Odyssey Center for Ceramic Arts

MOLLY MORNING-GLORY

Molly Morning-glory was born into an apprentice style childhood, learning how to work with clay from her parents, Maggie and Freeman Jones of Turtle Island Pottery. At the age of four her father started her training in production methods. In high school Ms. Morning-glory was awarded three Scholastic Art Awards, two Silver Keys and a Gold Key, as well as the Asheville Art Museum Award for Ceramics. Molly received an Undergraduate Research Grant and graduated as a University Research Scholar with a BFA in Ceramics and Sculpture in 2010 from UNC-Asheville. This undergraduate training included a year at the Appalachian Center for Craft. After owning a functional pottery business for 3 years her work began transitioning to fine art sculpture. Ms. Morning-glory has received several awards and scholarships including a Teaching

Invitation at Seika University in Kyoto, Japan, Artist Residencies with Richard Hotchkiss in Grass Valley, California and at Breckenridge Creative Arts District in Colorado.

Currently she’s a Resident Artist at Odyssey ClayWorks in Asheville, NC. Molly was a 2016 NCECA Demonstration Assistant for Patti Warashina and Lauren Grossman, workshop Assistant for Patti Warashina at Santa Fe Clay, and will be again at the 2017 Women Working with Clay Symposium in June. Ms. Morning-glory’s work can be found in the Permanent Collection of North Carolina Pottery at the Mint Museum of Craft and Design in Charlotte and was featured in the 2016 group exhibition David Stuempfle


Hypnopompic: [hip-nuh-pom-pik] Of or relating to the semiconscious condition prior to complete wakefulness. The hypnopompic state is emotional and credulous dreaming cognition trying to make sense of real world stolidity

The hypnopompic state connects us to our emotional subconscious at a moment when the mind is trying to make sense of stolid reality; I build sculptures that work to resolve these previously contradictory states of being. I work with clay because it is malleable, much like our minds when waking from deep sleep.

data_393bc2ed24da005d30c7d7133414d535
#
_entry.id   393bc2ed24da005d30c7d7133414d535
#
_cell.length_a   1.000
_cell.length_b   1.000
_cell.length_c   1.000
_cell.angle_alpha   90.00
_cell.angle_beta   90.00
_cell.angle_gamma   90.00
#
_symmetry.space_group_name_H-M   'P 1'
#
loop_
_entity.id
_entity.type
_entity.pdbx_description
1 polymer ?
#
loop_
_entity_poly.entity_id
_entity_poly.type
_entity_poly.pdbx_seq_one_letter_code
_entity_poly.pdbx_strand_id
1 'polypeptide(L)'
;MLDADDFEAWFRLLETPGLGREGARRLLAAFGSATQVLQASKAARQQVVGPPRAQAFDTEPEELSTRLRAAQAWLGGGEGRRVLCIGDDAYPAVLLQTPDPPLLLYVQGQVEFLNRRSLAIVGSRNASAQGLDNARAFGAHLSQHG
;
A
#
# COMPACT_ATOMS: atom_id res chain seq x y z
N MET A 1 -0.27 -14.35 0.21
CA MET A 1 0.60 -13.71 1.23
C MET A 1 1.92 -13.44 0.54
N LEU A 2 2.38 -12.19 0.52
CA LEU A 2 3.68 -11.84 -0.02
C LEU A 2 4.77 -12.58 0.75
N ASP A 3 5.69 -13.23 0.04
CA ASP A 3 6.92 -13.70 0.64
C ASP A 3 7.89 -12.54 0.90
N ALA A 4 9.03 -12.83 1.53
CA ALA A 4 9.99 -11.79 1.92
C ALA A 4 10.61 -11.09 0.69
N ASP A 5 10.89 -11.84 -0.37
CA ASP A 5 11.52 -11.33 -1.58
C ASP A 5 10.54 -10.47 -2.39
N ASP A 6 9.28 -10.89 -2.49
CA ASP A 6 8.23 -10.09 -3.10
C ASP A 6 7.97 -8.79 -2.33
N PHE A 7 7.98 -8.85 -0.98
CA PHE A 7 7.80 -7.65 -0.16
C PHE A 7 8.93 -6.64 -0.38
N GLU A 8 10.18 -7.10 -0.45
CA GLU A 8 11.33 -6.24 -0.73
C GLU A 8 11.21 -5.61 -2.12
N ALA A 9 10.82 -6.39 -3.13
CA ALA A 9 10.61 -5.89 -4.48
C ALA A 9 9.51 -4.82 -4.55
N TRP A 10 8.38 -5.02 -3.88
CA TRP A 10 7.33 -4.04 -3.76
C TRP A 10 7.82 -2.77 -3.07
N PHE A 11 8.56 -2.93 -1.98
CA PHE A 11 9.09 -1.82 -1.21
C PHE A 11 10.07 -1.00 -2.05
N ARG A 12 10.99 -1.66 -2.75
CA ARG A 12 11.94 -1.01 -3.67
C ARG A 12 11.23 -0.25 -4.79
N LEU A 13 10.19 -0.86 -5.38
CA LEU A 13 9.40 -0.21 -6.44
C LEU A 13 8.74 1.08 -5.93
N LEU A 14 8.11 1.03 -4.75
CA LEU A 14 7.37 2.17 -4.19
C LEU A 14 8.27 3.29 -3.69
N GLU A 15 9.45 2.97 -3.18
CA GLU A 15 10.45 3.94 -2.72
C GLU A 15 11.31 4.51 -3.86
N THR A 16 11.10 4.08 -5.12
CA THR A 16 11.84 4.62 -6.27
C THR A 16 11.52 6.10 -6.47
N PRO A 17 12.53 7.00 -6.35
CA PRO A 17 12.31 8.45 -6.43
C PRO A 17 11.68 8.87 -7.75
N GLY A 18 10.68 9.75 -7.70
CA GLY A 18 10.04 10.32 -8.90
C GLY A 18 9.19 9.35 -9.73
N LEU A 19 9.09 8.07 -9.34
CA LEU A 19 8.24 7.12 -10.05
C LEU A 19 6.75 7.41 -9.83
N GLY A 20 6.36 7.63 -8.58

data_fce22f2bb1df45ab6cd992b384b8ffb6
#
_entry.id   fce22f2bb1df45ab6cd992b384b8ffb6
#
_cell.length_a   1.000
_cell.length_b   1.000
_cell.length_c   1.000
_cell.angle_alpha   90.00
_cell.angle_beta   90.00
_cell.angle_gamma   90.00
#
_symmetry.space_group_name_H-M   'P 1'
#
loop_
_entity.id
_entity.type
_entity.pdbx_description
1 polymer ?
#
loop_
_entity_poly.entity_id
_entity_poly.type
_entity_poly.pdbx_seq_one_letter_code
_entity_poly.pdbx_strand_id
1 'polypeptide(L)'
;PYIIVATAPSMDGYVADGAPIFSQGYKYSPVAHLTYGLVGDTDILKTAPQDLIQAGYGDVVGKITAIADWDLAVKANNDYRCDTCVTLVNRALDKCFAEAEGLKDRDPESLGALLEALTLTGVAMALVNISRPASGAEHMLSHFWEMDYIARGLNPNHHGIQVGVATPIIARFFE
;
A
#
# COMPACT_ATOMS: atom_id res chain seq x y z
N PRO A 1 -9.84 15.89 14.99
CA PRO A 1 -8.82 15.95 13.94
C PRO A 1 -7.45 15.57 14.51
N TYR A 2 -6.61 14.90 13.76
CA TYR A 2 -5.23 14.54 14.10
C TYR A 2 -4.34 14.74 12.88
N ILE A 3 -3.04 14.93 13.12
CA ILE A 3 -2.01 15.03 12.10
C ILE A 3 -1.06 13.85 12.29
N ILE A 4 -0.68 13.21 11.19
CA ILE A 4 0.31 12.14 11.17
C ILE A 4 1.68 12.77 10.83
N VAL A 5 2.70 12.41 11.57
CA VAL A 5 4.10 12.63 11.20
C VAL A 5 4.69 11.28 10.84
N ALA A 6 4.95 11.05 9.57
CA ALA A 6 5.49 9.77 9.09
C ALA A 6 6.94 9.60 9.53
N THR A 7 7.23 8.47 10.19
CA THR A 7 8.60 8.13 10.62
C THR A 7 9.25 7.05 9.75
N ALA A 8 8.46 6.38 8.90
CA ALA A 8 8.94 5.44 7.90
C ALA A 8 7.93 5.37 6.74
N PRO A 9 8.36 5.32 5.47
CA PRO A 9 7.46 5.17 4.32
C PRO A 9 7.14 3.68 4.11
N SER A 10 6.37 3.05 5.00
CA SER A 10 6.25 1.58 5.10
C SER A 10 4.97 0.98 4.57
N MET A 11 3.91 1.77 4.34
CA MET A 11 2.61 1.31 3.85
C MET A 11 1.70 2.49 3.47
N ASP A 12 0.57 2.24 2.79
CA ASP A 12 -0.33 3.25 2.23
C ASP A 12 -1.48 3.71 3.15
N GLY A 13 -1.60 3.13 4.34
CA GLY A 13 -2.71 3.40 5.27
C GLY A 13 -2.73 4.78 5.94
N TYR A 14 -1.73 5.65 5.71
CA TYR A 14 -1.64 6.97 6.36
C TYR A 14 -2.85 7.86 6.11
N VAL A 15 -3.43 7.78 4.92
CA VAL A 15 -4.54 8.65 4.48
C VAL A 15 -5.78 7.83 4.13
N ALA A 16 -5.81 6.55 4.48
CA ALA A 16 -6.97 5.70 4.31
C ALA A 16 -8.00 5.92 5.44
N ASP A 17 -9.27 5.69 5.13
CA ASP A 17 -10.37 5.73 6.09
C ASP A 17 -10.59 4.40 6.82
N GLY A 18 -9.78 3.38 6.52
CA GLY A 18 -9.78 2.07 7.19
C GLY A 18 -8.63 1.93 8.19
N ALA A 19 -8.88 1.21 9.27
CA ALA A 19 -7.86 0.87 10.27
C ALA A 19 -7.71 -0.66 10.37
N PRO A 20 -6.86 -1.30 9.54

Spending time in the hypnopompic state is an important part of my creative process as lucid morning dreams sponsor many of my ideas. I conceptualize a sculpture while in this place between realms and it helps me draw an idea from my mind through my hands and into clay.

Each experience garners a choice of reaction. There is a split second when the mind shuffles through emotions. By sculpting several responses at once on an elongated face I collect and analyze the multifaceted human experience of a finite moment. Emotions are rarely singular yet we are usually required to distill them for expedited explanation.

Instead, the eyes of my pieces take in experience. The lengthy distance of the nose gives time to process. The two mouths represent a choice of response or reaction.

Patti Heads with mirror face give the viewer a chance to interact personally with the sculptures as they supply the facial features. They are Self Portraits of the Viewer.

Rather than capturing emotion they provide a platform for exploration of expression. As a viewer closely inspects the face they see a distorted reflection of themselves. This not only references the dream-wake hypnopompic state it literally transmits their likeness onto the sculpture; often resulting in the viewer moving their bodies and heads to shift the reflection. The viewer chooses how to respond with the pieces rather than to the pieces

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